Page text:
Silence: In Response to Fullness


Over this past week and a bit, I had the privilege, NAY – the honour, to participate and watch a festival – with it’s purpose rooted in community, love and togetherness – spring from the earth over three days and emerge as a place of solace for those that may find themselves there. I looked on as several white tents, one knitted tee pee and a wide array of spaces popped up with ease by the hands of an immensely caring group of people, working together, as one. The South Country Fair, celebrating it’s 30th birthday, is where I found myself this weekend, for the very first time.

My relationship with the fair started by happenstance. Having fallen into the lap of the love of my life, who helps a lot with the fair, I became immersed almost immediately in all of the hard work and time it takes to run this music festival. I was adopted into their weird little family, almost instantly. This group of people who chose to spend their time helping this festival come to fruition, without pay, and without a desire of recognition. These folks are there because they want to be, and because they love this place. I was briefly privy to the work that goes into booking bands, and making sure they get here with ease. What it takes to feed hundreds of people, and I’m pretty sure I still don’t appreciate the extent of it. The behind the scenes people helping with garbage, port-a-potties, recycling, the medics, the emergency responders, the stage crew, the sound guys. Everyone! An unbelievable amount of effort went into making sure the show went on, and it did. Despite tumultuous weather, sagging tents and a tornado warning, the show indeed, went on.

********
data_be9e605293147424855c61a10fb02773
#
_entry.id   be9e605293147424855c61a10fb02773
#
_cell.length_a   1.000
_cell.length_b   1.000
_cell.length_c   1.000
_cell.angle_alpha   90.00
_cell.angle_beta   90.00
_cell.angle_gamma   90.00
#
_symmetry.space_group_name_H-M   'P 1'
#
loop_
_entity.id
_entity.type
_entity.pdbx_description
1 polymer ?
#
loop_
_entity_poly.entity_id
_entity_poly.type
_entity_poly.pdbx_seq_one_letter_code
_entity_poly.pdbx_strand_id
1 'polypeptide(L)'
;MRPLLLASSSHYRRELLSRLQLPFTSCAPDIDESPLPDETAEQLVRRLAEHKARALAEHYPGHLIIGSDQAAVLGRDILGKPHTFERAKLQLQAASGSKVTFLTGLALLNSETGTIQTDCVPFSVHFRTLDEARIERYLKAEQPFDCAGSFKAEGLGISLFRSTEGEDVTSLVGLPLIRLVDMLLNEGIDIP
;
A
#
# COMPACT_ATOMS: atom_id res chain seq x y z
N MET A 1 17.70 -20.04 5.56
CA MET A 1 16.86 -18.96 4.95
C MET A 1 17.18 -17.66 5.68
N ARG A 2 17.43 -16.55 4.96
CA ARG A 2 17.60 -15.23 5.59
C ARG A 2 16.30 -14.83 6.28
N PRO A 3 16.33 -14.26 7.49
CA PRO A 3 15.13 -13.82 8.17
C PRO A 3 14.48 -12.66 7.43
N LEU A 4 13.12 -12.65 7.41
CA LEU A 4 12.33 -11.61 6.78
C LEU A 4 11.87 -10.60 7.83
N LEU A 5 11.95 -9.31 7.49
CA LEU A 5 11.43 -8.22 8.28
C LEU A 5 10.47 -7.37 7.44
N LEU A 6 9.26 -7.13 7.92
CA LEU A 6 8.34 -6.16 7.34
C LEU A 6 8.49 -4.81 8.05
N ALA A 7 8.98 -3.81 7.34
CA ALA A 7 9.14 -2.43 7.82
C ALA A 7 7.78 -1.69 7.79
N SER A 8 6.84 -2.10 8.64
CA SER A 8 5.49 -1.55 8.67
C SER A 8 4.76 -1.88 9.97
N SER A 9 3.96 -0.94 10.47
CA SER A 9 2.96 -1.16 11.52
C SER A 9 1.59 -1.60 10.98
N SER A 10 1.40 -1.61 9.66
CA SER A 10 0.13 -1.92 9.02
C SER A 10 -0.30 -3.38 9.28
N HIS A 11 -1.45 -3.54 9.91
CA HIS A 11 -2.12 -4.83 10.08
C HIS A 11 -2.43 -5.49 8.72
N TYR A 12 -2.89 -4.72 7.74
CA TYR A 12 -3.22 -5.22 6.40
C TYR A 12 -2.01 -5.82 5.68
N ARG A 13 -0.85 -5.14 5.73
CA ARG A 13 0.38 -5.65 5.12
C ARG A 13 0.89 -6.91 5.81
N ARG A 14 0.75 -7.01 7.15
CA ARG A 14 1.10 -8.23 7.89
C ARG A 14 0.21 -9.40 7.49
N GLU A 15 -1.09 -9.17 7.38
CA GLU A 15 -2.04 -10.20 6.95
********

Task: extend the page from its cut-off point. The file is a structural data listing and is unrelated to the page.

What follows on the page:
And then you’re immersed. It’s the weekend, music is playing, food trucks are humming, people are hula-hooping, sometimes you’ll even see people on stilts, people juggling and most of all, people having a good time. The sound of laughter, of children. Genuine smiles plastered on the faces of everyone. Kindness oozing from almost every single crack of the fair grounds. No ones working. For a brief period of time, worries fall away and bliss takes over. And while you’re here on the weekend, you enter this big bubble of love and light. Of acceptance and appreciation. You find, your people. Your tribe. You think: “So this is where you’ve been, fuck you for taking so long!” But, as people will probably tell you, what a wonderful feeling once you’ve found it. I feel incredibly humbled to have been able to share in a piece of this big pool of love. To you: The people of South Country fair, my heart will forever be full.


All photos taken by yours truly


3 thoughts on “Silence: In Response to Fullness

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